February 26, 2024

Important Message From the Provost

In order to continue to focus on President Hurley’s goal of aspiring to be the best liberal arts and sciences university in the nation, UMW is embarking on an examination of its programs and current expenditures. This will help establish a roadmap for the future. We will be asking such questions as:

  • Are we allocating our resources in the best possible manner?
  • How might we do things better?
  • In what areas can Mary Washington be recognized as truly distinctive?
  • How might we further enhance our strengths?
  • In an increasingly competitive environment, which new program proposals coming from our faculty might we support?
  • Which of our existing programs might we want to expand?

The reality for state-supported institutions like Mary Washington is that state dollars are severely limited and no longer provide funds for meaningful growth in either size or programs. Currently, state appropriations constitute only 20 percent of our operating budget. In addition, all colleges and universities face increasing pressures to keep tuition costs to students and families as low as possible.

It is for this reason that such examinations are becoming commonplace in universities. At Mary Washington, we plan to conduct a broad-based consultative process involving many faculty members. It is imperative that decisions about our future are made with significant faculty involvement, and not imposed from the top down. Again, through this process, we will not only identify future priorities, but also strengthen our unique niche among Virginia’s public universities.

We will be assisted in this endeavor by an external consulting firm that has expertise in developing consultative faculty decision-making processes.  The goal of the exercise is to study all academic and non-academic activities, and to conclude where we might want to invest or reallocate resources. With such a blueprint, making those decisions as we progress forward will be buttressed by widespread input from all constituencies.

The process, which will take several months, is funded by President Hurley’s Fund For the Future, which is supported by the UMW Foundation.  As the study progresses, you will be hearing more about it.

–Ian Newbould
Interim Provost


About Marty Morrison


  1. It appears the administration has confused the definitions of “liberal arts university” and “corporation.”

  2. Mary Rigsby says

    How is this different from the Strategic Plan for the university which we just recently completed?

  3. Craig Vasey says

    Like many faculty, I regret the decision the Administration has taken to engage an outside consultant, especially at this particular moment, to begin this review. We are currently in a search for a new Provost, who will arrive in July 2013. Academic Program Review is one of the central responsibilities of a Provost. Unless there is an extremely urgent problem, there is no good reason to not allow the Provost search to bring in a person whom the faculty can work with in the future to conduct this review.

    There is nothing wrong with regular program review and assessment of what we’re doing, but it should be undertaken in a way that cultivates trust amongst the faculty. This approach has the opposite effect. The Administration likes to say that the institution is what it is because of the quality of the faculty. But here it chooses to disregard the concerns of the faculty. This is very disappointing.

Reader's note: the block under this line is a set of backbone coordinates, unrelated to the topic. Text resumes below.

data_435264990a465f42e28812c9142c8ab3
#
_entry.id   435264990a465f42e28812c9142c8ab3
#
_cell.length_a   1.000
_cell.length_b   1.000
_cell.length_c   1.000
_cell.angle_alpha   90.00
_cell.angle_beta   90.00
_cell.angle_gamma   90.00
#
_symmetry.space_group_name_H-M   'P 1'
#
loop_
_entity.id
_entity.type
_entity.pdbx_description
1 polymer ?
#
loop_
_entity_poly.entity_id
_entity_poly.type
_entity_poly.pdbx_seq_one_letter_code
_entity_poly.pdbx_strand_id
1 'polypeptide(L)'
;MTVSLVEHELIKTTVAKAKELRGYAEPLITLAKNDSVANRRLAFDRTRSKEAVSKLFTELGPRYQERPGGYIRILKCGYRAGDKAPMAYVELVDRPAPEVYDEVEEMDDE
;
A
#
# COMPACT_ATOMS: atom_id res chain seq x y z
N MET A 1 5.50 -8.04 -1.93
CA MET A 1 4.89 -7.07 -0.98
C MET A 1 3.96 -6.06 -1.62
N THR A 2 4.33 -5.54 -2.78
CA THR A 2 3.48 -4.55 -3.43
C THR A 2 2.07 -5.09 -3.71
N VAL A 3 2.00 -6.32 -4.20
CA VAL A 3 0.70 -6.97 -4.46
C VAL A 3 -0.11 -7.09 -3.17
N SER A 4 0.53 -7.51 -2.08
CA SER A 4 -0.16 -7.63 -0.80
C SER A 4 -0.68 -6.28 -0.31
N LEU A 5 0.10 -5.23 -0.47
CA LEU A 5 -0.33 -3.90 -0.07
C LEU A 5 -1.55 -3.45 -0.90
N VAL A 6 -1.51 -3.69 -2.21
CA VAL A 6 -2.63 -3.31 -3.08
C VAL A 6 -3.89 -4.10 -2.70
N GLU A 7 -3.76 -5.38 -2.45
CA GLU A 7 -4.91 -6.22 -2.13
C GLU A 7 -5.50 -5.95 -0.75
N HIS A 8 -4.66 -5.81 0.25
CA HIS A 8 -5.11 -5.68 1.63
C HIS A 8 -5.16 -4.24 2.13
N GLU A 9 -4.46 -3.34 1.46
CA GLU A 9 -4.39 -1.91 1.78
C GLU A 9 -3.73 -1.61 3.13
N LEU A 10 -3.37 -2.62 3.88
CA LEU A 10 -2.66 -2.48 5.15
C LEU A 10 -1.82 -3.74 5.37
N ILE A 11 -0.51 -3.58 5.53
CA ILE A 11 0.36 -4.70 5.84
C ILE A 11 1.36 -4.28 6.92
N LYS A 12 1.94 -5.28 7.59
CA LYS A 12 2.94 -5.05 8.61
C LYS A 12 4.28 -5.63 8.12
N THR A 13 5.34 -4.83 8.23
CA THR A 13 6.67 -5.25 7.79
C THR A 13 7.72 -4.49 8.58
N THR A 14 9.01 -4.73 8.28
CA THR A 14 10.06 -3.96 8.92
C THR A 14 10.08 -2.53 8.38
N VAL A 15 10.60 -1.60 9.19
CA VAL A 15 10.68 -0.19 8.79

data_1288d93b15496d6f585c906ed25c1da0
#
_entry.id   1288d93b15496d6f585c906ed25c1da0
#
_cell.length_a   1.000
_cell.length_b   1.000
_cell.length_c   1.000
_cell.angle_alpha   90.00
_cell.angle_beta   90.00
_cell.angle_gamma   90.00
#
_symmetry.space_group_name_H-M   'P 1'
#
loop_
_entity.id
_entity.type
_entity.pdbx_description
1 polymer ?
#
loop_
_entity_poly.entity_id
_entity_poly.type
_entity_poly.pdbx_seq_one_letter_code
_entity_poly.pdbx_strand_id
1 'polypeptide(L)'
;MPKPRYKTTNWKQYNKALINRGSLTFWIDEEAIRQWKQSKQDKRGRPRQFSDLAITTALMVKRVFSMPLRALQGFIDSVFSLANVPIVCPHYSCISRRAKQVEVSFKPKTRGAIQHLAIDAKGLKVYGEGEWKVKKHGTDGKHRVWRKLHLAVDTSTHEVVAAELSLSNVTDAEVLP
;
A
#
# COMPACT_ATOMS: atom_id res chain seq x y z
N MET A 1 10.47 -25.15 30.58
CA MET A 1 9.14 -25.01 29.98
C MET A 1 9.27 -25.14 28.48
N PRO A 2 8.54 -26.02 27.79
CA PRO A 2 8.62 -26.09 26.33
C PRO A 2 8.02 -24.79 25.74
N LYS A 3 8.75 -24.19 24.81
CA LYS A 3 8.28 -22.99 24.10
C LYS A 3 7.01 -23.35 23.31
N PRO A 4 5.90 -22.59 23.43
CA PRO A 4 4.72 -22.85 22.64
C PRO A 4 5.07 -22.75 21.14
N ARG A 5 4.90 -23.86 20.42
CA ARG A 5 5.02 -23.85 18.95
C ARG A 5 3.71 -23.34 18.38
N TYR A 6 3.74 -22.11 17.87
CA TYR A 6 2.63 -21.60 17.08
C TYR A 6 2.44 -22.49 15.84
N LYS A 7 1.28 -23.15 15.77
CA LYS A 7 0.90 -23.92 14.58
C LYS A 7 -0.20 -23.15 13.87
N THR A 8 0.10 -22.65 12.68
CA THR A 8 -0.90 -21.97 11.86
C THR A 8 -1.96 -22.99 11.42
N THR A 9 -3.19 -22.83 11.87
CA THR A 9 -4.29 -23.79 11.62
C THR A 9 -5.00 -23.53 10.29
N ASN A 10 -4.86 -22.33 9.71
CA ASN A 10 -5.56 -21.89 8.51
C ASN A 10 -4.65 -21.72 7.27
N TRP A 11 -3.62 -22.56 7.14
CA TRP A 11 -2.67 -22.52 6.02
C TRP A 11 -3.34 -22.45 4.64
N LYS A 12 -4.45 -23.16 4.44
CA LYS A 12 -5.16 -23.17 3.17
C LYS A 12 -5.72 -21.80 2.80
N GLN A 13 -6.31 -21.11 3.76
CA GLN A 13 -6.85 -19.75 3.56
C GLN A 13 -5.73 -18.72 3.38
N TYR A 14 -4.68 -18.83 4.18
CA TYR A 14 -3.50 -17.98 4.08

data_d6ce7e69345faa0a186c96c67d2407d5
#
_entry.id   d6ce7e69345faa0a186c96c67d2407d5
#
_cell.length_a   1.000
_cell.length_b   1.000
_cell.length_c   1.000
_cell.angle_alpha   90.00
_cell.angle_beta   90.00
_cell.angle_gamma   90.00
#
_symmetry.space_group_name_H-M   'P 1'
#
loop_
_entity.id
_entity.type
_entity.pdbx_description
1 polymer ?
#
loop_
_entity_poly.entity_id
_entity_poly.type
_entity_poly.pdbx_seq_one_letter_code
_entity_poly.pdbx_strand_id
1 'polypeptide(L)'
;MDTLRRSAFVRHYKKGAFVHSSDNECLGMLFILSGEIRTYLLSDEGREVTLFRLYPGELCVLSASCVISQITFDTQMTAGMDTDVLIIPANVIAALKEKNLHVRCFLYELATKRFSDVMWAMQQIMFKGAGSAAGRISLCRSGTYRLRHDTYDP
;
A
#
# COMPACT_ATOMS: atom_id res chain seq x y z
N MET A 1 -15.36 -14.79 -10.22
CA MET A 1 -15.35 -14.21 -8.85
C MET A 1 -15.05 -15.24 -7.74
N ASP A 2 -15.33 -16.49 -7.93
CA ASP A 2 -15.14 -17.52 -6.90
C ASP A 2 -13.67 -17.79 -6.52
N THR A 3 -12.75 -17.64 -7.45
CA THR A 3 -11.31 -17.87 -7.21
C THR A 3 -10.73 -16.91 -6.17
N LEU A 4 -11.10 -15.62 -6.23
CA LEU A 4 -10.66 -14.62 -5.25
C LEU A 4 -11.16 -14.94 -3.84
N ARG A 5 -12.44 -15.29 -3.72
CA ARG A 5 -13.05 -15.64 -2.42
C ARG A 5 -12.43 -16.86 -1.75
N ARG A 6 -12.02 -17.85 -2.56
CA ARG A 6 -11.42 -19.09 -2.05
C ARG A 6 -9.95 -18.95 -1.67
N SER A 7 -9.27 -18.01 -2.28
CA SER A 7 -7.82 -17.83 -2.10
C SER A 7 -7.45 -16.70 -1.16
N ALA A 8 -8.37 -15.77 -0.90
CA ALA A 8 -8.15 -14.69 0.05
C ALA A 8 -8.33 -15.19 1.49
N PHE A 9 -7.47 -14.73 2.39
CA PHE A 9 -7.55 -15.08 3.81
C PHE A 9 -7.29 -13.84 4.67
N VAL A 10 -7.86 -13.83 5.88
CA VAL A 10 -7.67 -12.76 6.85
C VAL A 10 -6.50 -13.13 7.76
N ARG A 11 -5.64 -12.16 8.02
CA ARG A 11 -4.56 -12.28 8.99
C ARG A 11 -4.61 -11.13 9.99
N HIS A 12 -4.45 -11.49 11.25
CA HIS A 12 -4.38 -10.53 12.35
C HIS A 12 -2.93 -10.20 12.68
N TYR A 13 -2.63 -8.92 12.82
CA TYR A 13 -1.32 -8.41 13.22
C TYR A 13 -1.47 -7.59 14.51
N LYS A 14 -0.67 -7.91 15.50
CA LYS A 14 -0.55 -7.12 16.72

Craig Vasey
    Chair, Department of Classics, Philosophy, and Religion at UMW

    The question that seems to be driving this review is

  4. Peter Hawes says

    As an alumnus, I am deeply concerned about this decision. The administration has so far failed to uphold the values of a liberal arts institution– the emphasis on new buildings rather than faculty salaries, the lack of funding for the library and its staff, and the forced implementation of standardized “outcomes assessments” testing all come to mind. Given this record, I am concerned that this process will further undermine the liberal arts at UMW.

    The message from the provost appears to be intentionally vague and misleading. I am uncertain, for example, by what could be meant by “significant faculty involvement.” Were faculty given an opportunity to reject the study altogether, and did their input determine which consulting firm was selected? Too often, “faculty involvement” comes as an afterthought after key decisions have already been made.

    The language of “reallocation,” furthermore, suggests that some programs will be eliminated or face deep budget cuts. This is not stated clearly in the message from the provost, but seems to be the central issue here. The emphasis on program expansion is, I believe, intentionally misleading. Who will bear the costs?

    Let’s have a more open and honest discussion about this issue, with specific information rather than platitudes. What ways will students and faculty be involved? Where will cuts be focused? What factors will be used to determine where expansion should take place? What is the name of the external consulting firm, and how was it selected?

    I received this message via email, and found it troubling that it contained no followup information– no phone number, no contact information. Not even the email address of the provost was included! The tone of this process, so far, should cause deep concern, as it seems to say “let us handle it for now” (“As the study progresses, you will be hearing more about it”).

    Peter Hawes
    2012 Alumnus